Well it's a fascinating thing to read about too, I really enjoyed that part. And then also just the idea that when they leave, your home probably looked nothing like it looked originally. I mean I can remember somewhere reading about some of the damage that happened to some of those homes once people had left. And it'd be kind of disheartening, I think, to have to sort of redo your whole home or be left with the mess without the ability to redo it.
Julia Kelly 22:31
Absolutely. And I wish I could remember the name off the top of my head, but unfortunately, I can't. There is a famous instance of I believe there was a big house being used as an army training facility. And the lads got a little too raucous in their celebrations and part of it burned down. And so the idea that you would have given your home over and thinking, Okay, you know, we'll board up the good furniture, a lot of cases, they would have put sort of false walls up to make sure that they were protecting plasterwork and valuable frescoes and things like that. But there's not much you can do when the place is actually been burned unfortunately. So I think it really depended on who was in your home, how they treated it, and then if you were also on the grounds. Did you get along? And I think some people probably did, and some people very much didn't, and it would have been a very mixed bag.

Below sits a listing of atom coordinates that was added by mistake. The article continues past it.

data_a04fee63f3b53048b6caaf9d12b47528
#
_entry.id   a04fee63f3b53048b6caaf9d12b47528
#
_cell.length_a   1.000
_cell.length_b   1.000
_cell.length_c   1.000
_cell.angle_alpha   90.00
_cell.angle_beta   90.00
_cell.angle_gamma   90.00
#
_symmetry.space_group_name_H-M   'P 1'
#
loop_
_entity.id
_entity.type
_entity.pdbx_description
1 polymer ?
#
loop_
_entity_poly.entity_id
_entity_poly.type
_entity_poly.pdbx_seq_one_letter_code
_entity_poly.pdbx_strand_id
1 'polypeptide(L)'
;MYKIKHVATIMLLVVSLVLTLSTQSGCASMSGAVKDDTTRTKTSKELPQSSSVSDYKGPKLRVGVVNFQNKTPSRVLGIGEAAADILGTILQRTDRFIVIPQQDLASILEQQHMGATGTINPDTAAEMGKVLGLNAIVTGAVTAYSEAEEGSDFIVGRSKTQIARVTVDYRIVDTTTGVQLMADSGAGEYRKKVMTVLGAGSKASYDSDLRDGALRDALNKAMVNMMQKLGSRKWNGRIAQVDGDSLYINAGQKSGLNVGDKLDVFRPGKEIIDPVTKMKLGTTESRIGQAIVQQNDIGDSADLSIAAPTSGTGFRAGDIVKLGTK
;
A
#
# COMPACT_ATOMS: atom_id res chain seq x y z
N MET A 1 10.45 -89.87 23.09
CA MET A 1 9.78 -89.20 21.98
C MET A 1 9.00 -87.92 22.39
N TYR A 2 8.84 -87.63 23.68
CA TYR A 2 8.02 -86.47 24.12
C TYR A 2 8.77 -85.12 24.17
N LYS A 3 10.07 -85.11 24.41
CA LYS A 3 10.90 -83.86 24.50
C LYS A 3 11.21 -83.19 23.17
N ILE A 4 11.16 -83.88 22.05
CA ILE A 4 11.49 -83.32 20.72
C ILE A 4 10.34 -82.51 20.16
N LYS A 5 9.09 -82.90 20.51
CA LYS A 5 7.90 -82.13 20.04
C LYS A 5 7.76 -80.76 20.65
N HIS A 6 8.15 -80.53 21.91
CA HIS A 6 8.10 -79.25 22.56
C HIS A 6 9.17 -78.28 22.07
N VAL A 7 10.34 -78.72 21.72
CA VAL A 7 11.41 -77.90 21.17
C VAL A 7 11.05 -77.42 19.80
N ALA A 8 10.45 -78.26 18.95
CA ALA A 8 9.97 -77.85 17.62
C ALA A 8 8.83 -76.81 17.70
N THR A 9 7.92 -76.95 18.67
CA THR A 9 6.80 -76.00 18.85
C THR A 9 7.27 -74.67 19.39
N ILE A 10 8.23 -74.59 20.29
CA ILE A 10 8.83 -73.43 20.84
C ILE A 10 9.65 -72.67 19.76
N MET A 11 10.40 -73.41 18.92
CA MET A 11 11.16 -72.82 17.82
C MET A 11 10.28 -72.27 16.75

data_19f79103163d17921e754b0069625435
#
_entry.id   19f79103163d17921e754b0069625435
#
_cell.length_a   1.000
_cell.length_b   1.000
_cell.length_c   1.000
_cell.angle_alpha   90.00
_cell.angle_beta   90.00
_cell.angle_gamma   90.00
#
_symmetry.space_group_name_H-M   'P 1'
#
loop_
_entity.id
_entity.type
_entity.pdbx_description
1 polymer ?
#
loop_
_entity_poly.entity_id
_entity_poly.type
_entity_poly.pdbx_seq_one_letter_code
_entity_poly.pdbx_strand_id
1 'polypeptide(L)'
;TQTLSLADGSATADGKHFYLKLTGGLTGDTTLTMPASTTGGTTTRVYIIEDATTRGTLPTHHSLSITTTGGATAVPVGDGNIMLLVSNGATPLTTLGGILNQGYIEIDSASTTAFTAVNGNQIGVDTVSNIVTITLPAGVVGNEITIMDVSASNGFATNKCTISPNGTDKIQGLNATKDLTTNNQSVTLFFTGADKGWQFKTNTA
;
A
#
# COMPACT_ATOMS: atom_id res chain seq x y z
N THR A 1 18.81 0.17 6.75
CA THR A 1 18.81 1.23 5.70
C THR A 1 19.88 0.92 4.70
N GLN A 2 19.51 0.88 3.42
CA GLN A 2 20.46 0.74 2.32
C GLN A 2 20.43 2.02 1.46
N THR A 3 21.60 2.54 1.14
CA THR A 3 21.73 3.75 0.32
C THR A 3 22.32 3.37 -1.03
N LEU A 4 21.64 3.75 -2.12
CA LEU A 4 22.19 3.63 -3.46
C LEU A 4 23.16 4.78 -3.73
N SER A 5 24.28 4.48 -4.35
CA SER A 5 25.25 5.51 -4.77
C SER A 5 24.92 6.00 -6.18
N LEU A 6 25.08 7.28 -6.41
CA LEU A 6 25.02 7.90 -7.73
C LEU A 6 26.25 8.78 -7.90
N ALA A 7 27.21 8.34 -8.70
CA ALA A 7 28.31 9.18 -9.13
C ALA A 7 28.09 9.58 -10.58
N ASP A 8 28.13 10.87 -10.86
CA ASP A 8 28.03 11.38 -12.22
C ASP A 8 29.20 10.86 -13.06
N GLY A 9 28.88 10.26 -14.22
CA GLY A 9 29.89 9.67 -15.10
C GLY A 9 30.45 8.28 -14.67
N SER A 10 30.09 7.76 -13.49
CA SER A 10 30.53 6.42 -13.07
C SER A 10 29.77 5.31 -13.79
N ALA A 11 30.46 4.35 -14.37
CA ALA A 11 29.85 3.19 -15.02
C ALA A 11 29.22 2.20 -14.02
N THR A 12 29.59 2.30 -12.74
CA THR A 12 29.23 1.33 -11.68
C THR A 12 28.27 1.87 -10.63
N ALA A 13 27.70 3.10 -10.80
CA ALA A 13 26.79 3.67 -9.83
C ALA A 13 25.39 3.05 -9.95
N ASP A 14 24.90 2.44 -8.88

Cindy Burnett 23:24
It definitely would have been and I think you're right, if you were there, and you would at least be able to voice your concern. And I guess also whoever was in charge of the group that was moving in, that person probably would have a lot of responsibility for what happened with the house and what didn't.
Julia Kelly 23:39
Absolutely. And I think some people would have taken it very much as we are guests in these people's homes, we will behave accordingly. And some were probably a little bit faster and looser with some of the roles.
Cindy Burnett 23:49